While the overall stability of personality across the lifespan has been well-documented, one does see incremental changes in a number of personality traits, changes that may impact overall life trajectories in both positive and negative ways. In this chapter, we present a new, developmentally-oriented and integrative model of the factors that might lead to personality change, drawing from the theoretical and empirical work of prior models (e.g., Caspi and Roberts, 2001; Roberts et al., 2005) as well as from our own longitudinal studies of personality change and risky behavior engagement in children, adolescents, and young adults (Boyle et al., 2016; Riley and Smith, 2016; Riley et al., 2016). We focus on change in the trait of urgency, which is a high-risk personality trait that represents the tendency to act rashly when highly emotional. We explore processes of both biologically-based personality change in adolescence, integrating neurocognitive and puberty-based models, aswell as behavior-based personality change, in which behaviors and the personality traits underlying those behaviors are incrementally reinforced and shaped over time. One implication of our model for clinical psychology is the apparent presence of a positive feedback loop of risk, in which maladaptive behaviors increase high-risk personality traits, which in turn further increase the likelihood of maladaptive behaviors, a process that continues far beyond the initial experiences of maladaptive behavior engagement. Finally, we examine important future directions for continuing work on personality change, including trauma-based personality change and more directive (e.g., therapeutic) approaches aimed at shaping personality.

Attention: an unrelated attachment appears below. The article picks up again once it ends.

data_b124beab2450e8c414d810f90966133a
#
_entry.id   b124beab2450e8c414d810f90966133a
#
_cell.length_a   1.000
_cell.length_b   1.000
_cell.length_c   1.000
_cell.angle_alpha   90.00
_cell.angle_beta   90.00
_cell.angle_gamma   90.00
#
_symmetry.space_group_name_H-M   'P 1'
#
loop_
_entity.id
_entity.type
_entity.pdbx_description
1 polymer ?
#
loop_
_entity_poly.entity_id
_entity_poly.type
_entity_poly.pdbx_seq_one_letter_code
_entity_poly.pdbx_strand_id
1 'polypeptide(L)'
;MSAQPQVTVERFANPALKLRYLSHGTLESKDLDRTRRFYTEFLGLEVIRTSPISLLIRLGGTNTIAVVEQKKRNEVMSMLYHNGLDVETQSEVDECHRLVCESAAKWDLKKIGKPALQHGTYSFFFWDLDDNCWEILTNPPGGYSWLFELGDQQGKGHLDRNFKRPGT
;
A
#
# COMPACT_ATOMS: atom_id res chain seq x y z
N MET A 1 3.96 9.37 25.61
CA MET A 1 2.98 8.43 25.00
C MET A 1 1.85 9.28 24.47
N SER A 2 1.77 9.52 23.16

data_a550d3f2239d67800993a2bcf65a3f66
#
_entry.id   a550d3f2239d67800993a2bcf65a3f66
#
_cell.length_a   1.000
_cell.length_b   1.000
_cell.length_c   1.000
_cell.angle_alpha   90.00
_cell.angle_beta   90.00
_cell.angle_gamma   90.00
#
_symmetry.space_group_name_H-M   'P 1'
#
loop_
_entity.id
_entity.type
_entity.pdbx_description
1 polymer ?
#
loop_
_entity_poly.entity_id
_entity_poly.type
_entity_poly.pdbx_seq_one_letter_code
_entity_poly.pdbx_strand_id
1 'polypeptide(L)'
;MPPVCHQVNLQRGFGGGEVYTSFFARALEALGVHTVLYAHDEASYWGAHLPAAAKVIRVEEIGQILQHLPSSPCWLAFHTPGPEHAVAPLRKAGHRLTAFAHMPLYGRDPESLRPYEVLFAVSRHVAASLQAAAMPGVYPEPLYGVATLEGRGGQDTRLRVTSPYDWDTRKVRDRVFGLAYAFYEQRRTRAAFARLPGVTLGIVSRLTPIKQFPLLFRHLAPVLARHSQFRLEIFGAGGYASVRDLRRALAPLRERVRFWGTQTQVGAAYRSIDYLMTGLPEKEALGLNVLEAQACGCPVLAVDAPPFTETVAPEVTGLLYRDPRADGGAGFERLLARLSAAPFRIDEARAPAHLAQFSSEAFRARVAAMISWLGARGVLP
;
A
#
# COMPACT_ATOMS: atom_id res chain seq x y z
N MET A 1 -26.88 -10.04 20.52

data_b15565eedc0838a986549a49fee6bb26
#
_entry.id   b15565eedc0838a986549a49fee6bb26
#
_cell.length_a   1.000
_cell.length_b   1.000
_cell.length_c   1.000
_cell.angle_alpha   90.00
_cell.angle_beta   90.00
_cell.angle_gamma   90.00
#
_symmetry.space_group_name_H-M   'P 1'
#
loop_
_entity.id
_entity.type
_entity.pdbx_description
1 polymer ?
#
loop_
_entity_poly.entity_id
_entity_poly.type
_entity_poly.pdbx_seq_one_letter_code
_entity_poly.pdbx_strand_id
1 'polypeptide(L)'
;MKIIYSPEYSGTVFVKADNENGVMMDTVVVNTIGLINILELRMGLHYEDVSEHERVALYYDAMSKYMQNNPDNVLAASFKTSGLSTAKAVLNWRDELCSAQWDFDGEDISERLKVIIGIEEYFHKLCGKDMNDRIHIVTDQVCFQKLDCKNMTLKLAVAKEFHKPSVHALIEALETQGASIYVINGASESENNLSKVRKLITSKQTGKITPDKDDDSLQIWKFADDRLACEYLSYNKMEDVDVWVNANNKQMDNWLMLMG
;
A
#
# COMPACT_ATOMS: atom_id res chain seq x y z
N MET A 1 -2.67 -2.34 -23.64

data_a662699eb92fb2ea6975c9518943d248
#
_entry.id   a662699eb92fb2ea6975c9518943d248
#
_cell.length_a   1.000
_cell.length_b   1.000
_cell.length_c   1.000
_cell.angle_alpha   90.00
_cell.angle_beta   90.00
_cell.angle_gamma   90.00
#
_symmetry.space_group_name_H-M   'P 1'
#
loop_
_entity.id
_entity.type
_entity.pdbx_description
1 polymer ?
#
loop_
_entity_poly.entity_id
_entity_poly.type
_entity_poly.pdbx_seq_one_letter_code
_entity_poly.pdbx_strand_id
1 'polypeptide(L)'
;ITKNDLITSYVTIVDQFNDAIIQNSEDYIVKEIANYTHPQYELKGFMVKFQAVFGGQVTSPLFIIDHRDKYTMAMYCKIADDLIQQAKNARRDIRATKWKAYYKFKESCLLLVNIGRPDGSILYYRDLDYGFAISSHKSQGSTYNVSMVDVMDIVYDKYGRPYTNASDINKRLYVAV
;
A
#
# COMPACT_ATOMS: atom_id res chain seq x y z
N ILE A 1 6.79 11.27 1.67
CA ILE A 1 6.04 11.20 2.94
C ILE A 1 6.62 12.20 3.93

|Title of host publication||Advances in Psychology Research|
|Number of pages||22|
|State||Published - Jan 1 2017|
Bibliographical notePublisher Copyright:
© 2017 by Nova Science Publishers, Inc. All rights reserved.
ASJC Scopus subject areas
- Psychology (all)